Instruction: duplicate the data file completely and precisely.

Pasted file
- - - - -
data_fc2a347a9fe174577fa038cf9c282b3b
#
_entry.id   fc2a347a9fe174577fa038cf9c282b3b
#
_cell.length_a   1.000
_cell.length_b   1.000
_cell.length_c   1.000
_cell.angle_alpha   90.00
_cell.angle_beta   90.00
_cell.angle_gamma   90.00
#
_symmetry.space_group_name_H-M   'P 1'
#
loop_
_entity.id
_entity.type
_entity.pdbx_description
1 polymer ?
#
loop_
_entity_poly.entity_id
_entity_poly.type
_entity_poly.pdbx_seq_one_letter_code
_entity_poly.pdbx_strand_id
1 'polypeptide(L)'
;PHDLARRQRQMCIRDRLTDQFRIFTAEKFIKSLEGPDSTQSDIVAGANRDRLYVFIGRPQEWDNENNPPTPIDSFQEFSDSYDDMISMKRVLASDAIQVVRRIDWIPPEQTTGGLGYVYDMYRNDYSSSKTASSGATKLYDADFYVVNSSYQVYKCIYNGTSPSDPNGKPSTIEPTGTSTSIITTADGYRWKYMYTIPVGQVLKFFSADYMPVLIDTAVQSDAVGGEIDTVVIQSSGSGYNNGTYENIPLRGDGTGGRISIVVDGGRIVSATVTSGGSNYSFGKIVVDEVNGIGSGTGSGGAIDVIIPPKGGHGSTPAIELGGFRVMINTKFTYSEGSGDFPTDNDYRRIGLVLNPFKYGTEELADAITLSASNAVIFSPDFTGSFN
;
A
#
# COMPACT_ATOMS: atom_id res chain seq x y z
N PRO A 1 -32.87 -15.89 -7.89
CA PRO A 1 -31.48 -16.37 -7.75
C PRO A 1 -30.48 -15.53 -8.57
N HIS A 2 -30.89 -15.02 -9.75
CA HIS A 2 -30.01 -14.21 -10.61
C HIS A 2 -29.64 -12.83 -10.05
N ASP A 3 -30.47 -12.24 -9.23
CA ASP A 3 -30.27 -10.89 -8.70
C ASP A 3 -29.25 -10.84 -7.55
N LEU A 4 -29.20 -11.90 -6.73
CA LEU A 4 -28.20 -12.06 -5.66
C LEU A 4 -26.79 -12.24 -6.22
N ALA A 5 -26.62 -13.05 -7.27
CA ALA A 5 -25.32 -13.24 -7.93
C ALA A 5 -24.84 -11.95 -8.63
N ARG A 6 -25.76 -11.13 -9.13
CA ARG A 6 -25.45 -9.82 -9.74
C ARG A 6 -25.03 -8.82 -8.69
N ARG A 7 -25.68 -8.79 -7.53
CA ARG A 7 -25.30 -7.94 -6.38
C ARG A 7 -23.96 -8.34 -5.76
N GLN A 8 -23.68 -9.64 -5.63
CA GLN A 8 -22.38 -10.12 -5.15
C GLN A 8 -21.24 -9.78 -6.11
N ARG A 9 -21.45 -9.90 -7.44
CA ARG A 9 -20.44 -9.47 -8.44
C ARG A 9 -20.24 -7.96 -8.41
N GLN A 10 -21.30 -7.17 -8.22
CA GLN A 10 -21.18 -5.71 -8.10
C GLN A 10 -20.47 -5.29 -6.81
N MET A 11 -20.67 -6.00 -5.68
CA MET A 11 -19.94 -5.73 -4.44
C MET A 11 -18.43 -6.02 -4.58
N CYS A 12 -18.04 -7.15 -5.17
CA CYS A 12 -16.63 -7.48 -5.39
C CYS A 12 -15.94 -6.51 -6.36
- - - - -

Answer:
data_fc2a347a9fe174577fa038cf9c282b3b
#
_entry.id   fc2a347a9fe174577fa038cf9c282b3b
#
_cell.length_a   1.000
_cell.length_b   1.000
_cell.length_c   1.000
_cell.angle_alpha   90.00
_cell.angle_beta   90.00
_cell.angle_gamma   90.00
#
_symmetry.space_group_name_H-M   'P 1'
#
loop_
_entity.id
_entity.type
_entity.pdbx_description
1 polymer ?
#
loop_
_entity_poly.entity_id
_entity_poly.type
_entity_poly.pdbx_seq_one_letter_code
_entity_poly.pdbx_strand_id
1 'polypeptide(L)'
;PHDLARRQRQMCIRDRLTDQFRIFTAEKFIKSLEGPDSTQSDIVAGANRDRLYVFIGRPQEWDNENNPPTPIDSFQEFSDSYDDMISMKRVLASDAIQVVRRIDWIPPEQTTGGLGYVYDMYRNDYSSSKTASSGATKLYDADFYVVNSSYQVYKCIYNGTSPSDPNGKPSTIEPTGTSTSIITTADGYRWKYMYTIPVGQVLKFFSADYMPVLIDTAVQSDAVGGEIDTVVIQSSGSGYNNGTYENIPLRGDGTGGRISIVVDGGRIVSATVTSGGSNYSFGKIVVDEVNGIGSGTGSGGAIDVIIPPKGGHGSTPAIELGGFRVMINTKFTYSEGSGDFPTDNDYRRIGLVLNPFKYGTEELADAITLSASNAVIFSPDFTGSFN
;
A
#
# COMPACT_ATOMS: atom_id res chain seq x y z
N PRO A 1 -32.87 -15.89 -7.89
CA PRO A 1 -31.48 -16.37 -7.75
C PRO A 1 -30.48 -15.53 -8.57
N HIS A 2 -30.89 -15.02 -9.75
CA HIS A 2 -30.01 -14.21 -10.61
C HIS A 2 -29.64 -12.83 -10.05
N ASP A 3 -30.47 -12.24 -9.23
CA ASP A 3 -30.27 -10.89 -8.70
C ASP A 3 -29.25 -10.84 -7.55
N LEU A 4 -29.20 -11.90 -6.73
CA LEU A 4 -28.20 -12.06 -5.66
C LEU A 4 -26.79 -12.24 -6.22
N ALA A 5 -26.62 -13.05 -7.27
CA ALA A 5 -25.32 -13.24 -7.93
C ALA A 5 -24.84 -11.95 -8.63
N ARG A 6 -25.76 -11.13 -9.13
CA ARG A 6 -25.45 -9.82 -9.74
C ARG A 6 -25.03 -8.82 -8.69
N ARG A 7 -25.68 -8.79 -7.53
CA ARG A 7 -25.30 -7.94 -6.38
C ARG A 7 -23.96 -8.34 -5.76
N GLN A 8 -23.68 -9.64 -5.63
CA GLN A 8 -22.38 -10.12 -5.15
C GLN A 8 -21.24 -9.78 -6.11
N ARG A 9 -21.45 -9.90 -7.44
CA ARG A 9 -20.44 -9.47 -8.44
C ARG A 9 -20.24 -7.96 -8.41
N GLN A 10 -21.30 -7.17 -8.22
CA GLN A 10 -21.18 -5.71 -8.10
C GLN A 10 -20.47 -5.29 -6.81
N MET A 11 -20.67 -6.00 -5.68
CA MET A 11 -19.94 -5.73 -4.44
C MET A 11 -18.43 -6.02 -4.58
N CYS A 12 -18.04 -7.15 -5.17
CA CYS A 12 -16.63 -7.48 -5.39
C CYS A 12 -15.94 -6.51 -6.36